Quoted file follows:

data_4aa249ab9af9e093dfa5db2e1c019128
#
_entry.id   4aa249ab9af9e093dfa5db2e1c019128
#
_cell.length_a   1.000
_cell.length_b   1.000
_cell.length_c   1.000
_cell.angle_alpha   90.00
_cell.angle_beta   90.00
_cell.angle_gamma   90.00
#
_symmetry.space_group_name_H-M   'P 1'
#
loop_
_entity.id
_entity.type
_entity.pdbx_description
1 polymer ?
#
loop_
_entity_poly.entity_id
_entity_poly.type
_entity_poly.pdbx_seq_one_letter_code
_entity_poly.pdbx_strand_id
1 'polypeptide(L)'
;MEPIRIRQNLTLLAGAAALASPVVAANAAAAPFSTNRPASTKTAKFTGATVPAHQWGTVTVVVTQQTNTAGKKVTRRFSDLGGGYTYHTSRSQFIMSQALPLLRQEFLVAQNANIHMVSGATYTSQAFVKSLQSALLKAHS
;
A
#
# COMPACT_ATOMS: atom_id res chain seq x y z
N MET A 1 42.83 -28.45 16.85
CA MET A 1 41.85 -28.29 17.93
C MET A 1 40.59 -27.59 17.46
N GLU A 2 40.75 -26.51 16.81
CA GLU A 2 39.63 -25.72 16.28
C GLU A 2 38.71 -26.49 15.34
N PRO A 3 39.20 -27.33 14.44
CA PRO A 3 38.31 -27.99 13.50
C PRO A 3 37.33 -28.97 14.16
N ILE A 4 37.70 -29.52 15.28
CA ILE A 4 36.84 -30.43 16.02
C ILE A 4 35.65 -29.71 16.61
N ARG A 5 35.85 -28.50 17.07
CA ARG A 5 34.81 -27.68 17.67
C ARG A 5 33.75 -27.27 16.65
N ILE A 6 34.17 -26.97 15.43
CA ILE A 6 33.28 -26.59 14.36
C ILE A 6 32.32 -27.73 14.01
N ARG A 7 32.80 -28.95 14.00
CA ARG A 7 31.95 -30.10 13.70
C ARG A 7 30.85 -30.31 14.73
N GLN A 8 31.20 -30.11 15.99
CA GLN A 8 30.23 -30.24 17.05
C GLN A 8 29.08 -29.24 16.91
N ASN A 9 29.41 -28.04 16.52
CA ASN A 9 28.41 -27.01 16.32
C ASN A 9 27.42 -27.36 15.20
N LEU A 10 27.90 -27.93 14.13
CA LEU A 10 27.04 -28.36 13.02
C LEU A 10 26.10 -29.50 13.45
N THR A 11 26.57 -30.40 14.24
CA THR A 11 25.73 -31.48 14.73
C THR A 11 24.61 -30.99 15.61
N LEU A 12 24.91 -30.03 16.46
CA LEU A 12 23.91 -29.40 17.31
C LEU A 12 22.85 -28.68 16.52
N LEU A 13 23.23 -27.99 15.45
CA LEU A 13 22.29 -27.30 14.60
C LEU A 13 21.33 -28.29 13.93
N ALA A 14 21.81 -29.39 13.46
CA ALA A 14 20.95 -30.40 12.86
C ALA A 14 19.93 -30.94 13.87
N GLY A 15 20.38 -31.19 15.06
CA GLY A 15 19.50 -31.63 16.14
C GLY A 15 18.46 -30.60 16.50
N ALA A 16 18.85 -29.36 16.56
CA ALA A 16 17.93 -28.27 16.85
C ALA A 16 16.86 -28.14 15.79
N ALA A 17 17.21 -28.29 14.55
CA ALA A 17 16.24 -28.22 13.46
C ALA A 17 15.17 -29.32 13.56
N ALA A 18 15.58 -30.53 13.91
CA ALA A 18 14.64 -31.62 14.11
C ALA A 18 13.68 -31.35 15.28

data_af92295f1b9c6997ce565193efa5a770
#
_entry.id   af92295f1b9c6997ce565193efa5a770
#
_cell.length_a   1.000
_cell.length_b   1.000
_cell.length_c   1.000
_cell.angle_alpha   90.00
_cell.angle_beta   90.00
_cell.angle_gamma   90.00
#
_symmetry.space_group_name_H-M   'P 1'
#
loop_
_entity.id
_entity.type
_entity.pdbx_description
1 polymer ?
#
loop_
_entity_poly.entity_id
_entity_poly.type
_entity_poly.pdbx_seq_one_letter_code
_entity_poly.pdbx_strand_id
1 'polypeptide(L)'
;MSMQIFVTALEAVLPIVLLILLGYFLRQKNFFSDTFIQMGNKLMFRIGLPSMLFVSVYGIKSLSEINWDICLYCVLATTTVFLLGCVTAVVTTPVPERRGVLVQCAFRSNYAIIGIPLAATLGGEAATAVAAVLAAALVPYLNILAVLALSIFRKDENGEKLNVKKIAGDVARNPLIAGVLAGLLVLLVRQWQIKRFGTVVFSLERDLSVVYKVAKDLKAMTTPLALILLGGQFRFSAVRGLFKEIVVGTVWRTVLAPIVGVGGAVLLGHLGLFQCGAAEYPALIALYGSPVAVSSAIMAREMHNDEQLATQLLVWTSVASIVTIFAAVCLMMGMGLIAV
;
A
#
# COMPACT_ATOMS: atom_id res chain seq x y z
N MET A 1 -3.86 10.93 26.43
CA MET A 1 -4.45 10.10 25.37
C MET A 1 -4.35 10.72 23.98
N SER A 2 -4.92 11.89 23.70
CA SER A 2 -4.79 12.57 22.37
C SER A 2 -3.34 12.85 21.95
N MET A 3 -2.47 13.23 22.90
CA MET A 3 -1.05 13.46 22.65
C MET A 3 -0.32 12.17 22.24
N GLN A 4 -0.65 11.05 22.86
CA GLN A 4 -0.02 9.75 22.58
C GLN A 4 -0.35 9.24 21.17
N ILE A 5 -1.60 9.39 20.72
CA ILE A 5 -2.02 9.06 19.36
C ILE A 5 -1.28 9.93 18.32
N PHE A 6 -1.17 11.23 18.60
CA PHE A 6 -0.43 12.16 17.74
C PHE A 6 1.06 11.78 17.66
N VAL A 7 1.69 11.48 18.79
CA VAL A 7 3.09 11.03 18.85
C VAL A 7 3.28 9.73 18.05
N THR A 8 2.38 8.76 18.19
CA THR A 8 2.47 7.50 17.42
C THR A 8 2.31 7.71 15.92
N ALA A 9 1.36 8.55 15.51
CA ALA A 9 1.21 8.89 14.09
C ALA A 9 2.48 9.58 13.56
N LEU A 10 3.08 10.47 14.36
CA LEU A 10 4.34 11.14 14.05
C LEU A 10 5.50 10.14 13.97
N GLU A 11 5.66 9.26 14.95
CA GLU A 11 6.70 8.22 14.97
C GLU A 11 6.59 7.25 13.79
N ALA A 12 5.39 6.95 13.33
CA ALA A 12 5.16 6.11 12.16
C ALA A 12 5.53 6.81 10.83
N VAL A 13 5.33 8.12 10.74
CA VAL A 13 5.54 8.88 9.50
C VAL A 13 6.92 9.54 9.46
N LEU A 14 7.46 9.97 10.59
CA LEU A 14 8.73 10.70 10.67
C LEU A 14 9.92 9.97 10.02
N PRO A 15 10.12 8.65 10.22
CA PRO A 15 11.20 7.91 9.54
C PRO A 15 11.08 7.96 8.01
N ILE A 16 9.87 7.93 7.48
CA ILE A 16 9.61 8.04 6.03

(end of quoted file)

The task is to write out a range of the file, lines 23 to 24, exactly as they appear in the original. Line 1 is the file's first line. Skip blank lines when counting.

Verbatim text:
_entity_poly.pdbx_seq_one_letter_code
_entity_poly.pdbx_strand_id